More and more frequently, online dating apps are becoming the answer to the question, “so, how did you two meet?” The widespread appearance of Tinder and other dating apps have changed the way people find and interact with each other, both in a positive and negative way. And just as the communication and social dynamics have changed with the creation of dating apps, so they have with the movement towards a different kind of relationship: the long-distance love.
Danielle J. Lindemann’s Commuter Spouses: New Families in a Changing World explores how married couples cope when they live apart to meet the demands of their dual professional careers. Her book gives readers almost one-hundred in-depth interviews with current or former commuter spouses that demonstrate the reflection, embodiment, and sometimes disruption of large-scale developments in the ways we think about gender and marriage, the ways we communicate, and the ways we conceptualize family.
Continue reading “Commuter spouses: together, apart”
Since last Fall I have gotten more heavily involved in photography. It’s become my passion. I have been exploring it all, macrophotography, astrophotography, portraits, landscapes, and wildlife. Living in Upstate New York offers many opportunities to photograph birds. You’ll find countless bird boxes and feeders in our yards and an abundance of state parks, lakes, and protected lands that provide a sanctuary for more exotic species like bald eagles and great blue herons. I have really enjoyed capturing them in action and being able to show them in ways we don’t normally get to observe them.
It should be no surprise then that my bundle includes books on photography and birds. If you are curious to see more of my photos you can find them at www.scottelevine.com, but before you do, you should check out the books that I have bundled.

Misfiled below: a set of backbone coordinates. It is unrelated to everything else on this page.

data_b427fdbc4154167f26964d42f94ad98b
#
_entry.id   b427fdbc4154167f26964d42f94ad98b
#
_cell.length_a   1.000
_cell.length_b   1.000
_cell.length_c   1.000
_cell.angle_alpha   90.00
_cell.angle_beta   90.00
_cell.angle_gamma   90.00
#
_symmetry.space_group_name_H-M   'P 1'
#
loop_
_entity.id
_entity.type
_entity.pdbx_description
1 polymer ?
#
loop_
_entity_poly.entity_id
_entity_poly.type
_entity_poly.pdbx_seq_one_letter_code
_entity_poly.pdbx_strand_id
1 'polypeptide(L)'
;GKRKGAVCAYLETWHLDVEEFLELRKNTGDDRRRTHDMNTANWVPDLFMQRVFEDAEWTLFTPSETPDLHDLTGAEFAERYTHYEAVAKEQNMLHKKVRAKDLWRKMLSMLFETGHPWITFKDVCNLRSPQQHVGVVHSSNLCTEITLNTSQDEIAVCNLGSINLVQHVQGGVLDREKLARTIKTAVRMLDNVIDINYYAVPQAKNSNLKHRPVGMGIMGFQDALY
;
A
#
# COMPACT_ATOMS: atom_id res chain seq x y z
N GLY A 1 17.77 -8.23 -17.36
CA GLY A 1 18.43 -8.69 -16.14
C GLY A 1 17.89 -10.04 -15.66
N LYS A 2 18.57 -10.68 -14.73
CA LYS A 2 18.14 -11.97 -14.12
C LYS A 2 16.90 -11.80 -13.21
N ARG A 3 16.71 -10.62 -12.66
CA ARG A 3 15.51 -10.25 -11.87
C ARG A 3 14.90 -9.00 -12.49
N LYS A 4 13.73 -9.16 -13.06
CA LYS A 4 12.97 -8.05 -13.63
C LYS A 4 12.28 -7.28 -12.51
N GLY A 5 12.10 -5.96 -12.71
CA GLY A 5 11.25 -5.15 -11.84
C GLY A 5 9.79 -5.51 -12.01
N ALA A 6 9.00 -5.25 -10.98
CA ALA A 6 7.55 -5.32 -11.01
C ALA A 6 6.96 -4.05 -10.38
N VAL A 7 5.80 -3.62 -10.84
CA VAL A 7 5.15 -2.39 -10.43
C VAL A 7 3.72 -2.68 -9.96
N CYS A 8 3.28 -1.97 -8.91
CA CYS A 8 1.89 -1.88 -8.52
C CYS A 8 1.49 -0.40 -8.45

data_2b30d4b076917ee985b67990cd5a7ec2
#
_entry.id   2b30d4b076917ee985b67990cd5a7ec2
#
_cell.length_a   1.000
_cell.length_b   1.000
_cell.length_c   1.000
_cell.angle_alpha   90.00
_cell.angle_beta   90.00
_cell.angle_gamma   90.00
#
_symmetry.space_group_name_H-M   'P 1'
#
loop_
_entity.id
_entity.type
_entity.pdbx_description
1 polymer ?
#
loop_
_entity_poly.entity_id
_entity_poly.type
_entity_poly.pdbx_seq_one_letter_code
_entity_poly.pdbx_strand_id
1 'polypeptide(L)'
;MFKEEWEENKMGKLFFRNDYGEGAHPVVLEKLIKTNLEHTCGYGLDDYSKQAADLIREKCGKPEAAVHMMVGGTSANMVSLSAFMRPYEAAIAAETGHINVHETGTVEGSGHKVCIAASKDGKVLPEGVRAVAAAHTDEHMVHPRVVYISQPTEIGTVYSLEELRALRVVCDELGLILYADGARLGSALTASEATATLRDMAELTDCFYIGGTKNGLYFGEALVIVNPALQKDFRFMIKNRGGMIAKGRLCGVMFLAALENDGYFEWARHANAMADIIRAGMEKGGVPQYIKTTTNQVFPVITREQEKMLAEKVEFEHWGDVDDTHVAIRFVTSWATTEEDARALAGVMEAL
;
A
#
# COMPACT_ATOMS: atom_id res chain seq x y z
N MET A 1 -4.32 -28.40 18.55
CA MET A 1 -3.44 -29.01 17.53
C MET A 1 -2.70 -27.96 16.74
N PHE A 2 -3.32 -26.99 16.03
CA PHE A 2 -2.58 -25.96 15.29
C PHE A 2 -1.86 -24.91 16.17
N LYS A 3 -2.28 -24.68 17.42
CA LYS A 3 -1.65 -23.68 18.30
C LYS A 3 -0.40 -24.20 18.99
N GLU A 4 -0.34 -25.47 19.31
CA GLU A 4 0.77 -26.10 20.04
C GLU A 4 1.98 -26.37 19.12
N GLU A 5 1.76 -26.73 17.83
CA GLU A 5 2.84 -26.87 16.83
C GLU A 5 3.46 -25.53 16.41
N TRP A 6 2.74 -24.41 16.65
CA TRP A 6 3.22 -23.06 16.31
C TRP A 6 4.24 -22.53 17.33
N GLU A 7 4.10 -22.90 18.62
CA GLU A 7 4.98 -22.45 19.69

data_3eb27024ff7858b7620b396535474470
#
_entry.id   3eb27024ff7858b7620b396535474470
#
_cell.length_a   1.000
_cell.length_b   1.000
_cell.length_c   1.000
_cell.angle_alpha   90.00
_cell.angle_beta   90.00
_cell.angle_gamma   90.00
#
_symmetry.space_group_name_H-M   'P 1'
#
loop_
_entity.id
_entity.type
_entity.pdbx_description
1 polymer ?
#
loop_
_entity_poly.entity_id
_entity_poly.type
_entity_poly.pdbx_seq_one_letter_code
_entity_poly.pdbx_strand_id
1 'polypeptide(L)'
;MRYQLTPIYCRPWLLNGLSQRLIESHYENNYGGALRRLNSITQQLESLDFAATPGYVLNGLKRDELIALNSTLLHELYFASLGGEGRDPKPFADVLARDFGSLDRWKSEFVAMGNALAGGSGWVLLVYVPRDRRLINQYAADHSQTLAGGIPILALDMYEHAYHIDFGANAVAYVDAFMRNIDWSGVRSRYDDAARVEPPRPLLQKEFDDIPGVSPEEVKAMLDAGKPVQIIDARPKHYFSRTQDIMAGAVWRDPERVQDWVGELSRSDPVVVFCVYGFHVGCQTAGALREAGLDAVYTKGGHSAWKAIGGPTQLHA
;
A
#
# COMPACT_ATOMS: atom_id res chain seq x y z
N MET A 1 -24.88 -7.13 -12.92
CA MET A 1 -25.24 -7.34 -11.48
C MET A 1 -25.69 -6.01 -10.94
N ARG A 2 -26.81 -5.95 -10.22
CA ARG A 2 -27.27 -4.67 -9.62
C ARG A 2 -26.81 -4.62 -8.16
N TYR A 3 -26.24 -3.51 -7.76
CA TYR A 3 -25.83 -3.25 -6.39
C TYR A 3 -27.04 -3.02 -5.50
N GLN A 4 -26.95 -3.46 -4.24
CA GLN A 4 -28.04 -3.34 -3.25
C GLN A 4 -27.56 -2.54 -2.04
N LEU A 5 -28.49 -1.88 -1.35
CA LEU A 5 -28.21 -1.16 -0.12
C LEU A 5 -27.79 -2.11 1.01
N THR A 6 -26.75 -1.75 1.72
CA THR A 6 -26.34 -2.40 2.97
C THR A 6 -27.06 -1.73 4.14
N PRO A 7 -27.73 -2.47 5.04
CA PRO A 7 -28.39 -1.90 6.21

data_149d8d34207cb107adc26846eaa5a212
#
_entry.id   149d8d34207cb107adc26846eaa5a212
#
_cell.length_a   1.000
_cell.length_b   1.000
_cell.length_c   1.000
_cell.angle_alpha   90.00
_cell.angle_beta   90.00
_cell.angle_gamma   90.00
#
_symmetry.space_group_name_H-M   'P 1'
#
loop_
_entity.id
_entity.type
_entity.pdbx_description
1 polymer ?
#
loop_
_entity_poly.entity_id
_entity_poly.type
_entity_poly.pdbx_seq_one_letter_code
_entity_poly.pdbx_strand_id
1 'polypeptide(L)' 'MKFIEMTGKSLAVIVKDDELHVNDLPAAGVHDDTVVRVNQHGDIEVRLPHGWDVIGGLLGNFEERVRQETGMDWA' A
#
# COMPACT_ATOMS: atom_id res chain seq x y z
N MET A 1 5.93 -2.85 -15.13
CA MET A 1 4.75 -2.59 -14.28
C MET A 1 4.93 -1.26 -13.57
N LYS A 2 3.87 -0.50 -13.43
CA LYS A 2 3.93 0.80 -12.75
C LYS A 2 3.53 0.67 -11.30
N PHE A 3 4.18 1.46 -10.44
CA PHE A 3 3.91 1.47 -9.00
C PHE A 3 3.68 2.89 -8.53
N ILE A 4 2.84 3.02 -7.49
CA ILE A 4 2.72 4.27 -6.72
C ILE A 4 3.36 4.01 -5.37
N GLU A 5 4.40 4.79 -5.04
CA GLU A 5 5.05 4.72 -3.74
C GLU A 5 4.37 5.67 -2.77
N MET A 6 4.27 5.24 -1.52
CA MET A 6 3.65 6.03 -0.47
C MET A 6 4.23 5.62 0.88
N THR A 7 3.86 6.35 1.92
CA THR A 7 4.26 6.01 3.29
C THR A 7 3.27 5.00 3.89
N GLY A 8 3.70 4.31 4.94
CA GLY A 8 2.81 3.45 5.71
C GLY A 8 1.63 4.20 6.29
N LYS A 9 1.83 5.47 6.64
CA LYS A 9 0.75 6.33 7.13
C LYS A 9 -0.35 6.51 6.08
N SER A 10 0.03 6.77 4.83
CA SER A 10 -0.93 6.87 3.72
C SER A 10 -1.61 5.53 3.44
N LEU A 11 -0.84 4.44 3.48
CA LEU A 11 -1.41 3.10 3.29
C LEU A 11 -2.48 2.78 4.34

Continue reading “BUNDLE WEEK: Scott Levine’s bundle on Photography (and birds!)”
Books belong together. Whether they topically complement each other, creating a well-rounded reader, or they create a variety filled reading list that excites and challenges, you’re made up of more than just one title.
Here’s another recommendation for #BundleWeek , coming at you from the Marketing Department:
- America The Fair: Using Brain Science to Create a More Just Nation
- No Longer Newsworthy: How the Mainstream Media Abandoned the Working Class
- Earth Emotions: New Words for a New World
(30% off this bundle with promo code O9BUN1)
Continue reading “BUNDLE WEEK: Sarah Noell’s bundle of her TOP 3 #CornellPress books!”
On the morning after the University of Virginia basketball team won the national championship, I was on the phone with Mark Saunders, the director of UVA Press about a book that would celebrate the incomprehensible journey the Cavaliers had just completed.
We had previously agreed to table all discussions until the game was over.
“Let’s talk tomorrow so we don’t jinx anything,” Mark said.
After the victory, Mark celebrated by leading the school’s Auld Lang Syne inspired mantra, “The Good Ole Song.” It’s preserved here. https://www.youtube.com/watch?v=fXjTmSXL6Ik
He and I shared texts over the last two seasons wherever we happened to be watching. He might be in John Paul Jones arena when I was at a hockey tournament in Buffalo. Weeks of silence went by and then possession by possession critiques of the team would cascade down the screen.
Continue reading “The Publisher’s Publisher”